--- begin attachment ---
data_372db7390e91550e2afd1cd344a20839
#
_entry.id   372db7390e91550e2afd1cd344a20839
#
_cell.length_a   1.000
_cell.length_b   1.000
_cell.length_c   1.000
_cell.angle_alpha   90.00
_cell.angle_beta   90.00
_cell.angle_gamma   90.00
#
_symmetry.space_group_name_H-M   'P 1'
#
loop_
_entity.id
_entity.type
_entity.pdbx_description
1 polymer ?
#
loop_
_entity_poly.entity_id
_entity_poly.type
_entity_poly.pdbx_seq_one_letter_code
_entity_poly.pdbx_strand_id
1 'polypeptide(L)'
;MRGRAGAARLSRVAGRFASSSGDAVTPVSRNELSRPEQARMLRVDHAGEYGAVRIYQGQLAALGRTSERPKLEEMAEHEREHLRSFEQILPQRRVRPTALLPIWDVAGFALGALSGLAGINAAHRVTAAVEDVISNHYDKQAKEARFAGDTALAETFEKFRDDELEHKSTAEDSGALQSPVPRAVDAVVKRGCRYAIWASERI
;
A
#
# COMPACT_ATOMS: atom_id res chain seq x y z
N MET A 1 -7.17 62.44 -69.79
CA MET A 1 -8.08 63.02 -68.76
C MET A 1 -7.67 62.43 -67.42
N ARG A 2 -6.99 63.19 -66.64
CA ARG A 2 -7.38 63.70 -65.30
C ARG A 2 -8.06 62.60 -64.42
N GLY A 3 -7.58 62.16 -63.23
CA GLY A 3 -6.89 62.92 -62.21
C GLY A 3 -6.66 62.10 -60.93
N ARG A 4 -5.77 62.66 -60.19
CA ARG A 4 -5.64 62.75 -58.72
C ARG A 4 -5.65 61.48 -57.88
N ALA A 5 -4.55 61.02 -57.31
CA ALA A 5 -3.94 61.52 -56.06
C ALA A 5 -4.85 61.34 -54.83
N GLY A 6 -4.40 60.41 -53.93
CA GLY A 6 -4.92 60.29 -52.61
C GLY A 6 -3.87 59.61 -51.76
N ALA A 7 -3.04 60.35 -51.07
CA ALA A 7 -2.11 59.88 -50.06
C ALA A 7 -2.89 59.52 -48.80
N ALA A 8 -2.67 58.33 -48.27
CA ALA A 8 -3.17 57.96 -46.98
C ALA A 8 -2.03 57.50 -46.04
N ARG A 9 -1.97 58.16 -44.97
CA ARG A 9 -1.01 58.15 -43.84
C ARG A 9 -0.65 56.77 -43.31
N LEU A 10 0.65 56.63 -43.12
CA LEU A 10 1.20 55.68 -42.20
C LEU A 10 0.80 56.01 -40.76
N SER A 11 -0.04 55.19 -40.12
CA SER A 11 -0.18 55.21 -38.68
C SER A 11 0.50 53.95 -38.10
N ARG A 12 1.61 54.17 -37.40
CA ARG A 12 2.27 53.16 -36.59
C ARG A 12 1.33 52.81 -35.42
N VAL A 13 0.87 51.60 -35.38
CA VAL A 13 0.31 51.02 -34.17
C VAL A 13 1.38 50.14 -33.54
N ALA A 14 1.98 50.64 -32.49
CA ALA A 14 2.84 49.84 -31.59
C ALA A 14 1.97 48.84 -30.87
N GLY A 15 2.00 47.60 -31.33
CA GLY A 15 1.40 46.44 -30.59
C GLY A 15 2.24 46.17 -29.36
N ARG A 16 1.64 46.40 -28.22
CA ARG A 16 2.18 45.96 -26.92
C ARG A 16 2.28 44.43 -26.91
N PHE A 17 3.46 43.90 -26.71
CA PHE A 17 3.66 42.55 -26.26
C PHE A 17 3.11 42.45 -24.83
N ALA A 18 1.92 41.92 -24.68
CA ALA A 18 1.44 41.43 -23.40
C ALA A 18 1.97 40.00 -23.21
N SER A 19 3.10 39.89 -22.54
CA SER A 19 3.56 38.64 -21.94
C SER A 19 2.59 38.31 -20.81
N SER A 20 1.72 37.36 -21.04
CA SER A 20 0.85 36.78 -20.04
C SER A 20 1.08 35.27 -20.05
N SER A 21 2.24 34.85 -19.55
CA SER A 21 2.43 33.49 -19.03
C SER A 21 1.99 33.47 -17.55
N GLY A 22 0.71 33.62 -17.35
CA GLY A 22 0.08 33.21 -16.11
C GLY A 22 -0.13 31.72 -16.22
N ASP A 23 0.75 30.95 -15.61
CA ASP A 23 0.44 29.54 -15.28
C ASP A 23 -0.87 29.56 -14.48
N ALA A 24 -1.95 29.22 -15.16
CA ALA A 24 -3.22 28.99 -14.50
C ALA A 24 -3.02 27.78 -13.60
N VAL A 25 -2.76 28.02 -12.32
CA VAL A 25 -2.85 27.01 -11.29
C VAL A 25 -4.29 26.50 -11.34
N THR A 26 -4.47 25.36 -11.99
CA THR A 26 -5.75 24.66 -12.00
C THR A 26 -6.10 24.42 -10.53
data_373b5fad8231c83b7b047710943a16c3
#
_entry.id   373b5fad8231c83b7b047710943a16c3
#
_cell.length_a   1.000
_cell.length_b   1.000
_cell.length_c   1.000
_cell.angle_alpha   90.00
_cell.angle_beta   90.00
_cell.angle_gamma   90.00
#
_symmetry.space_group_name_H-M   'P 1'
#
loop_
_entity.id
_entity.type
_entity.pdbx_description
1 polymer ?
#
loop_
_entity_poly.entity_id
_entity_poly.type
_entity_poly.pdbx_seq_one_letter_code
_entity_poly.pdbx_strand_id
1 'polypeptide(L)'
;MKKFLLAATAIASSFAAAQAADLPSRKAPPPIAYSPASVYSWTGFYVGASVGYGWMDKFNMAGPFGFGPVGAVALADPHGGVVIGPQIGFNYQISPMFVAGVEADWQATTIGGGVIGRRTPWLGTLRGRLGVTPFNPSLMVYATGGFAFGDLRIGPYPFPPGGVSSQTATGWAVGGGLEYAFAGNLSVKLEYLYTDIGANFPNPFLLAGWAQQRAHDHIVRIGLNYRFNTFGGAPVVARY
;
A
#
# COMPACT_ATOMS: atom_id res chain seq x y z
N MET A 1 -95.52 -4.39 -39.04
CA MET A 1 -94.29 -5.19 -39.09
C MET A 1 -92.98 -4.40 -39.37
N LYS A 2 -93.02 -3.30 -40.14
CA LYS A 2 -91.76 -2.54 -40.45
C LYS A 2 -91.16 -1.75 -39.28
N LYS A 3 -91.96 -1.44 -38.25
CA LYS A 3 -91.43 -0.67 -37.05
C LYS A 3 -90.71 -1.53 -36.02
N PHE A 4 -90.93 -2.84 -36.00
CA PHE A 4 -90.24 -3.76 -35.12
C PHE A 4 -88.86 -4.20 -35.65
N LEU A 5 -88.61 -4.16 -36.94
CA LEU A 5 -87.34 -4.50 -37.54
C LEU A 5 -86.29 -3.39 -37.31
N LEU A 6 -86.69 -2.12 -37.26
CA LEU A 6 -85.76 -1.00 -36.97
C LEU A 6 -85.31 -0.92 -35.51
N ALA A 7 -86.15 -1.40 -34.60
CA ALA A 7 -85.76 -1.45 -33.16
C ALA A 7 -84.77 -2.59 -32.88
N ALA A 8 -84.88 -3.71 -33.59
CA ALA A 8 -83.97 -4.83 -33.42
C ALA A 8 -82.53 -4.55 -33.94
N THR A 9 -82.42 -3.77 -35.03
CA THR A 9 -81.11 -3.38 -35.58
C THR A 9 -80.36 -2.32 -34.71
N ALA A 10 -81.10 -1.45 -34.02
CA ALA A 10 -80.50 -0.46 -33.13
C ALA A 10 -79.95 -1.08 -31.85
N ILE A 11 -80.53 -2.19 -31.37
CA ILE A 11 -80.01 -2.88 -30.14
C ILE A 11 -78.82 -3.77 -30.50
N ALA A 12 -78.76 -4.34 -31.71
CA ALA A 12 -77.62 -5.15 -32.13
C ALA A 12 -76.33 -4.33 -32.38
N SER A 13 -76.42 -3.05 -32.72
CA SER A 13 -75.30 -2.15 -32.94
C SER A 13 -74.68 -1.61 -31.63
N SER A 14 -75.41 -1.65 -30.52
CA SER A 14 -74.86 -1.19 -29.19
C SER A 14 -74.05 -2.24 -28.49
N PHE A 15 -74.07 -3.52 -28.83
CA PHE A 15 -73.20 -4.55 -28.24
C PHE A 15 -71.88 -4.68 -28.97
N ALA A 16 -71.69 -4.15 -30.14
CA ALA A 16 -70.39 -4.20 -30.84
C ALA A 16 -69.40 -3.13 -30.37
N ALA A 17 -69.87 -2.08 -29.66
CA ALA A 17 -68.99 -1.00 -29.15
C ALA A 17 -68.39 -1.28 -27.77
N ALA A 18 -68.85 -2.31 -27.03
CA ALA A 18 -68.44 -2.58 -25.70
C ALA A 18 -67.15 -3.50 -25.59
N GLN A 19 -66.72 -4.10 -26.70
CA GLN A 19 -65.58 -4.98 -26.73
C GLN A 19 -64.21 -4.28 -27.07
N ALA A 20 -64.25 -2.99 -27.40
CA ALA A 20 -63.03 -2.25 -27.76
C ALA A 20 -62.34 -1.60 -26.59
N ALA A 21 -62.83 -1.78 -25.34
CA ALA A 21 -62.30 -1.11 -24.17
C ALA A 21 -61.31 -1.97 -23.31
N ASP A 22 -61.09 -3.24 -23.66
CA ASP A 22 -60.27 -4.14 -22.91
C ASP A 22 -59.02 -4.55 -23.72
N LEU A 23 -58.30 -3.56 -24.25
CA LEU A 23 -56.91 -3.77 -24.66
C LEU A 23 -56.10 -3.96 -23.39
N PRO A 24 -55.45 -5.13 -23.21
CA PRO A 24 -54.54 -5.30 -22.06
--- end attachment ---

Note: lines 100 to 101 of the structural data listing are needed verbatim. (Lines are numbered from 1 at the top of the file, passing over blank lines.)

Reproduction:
N ALA A 24 -1.95 29.22 -15.16
CA ALA A 24 -3.22 28.99 -14.50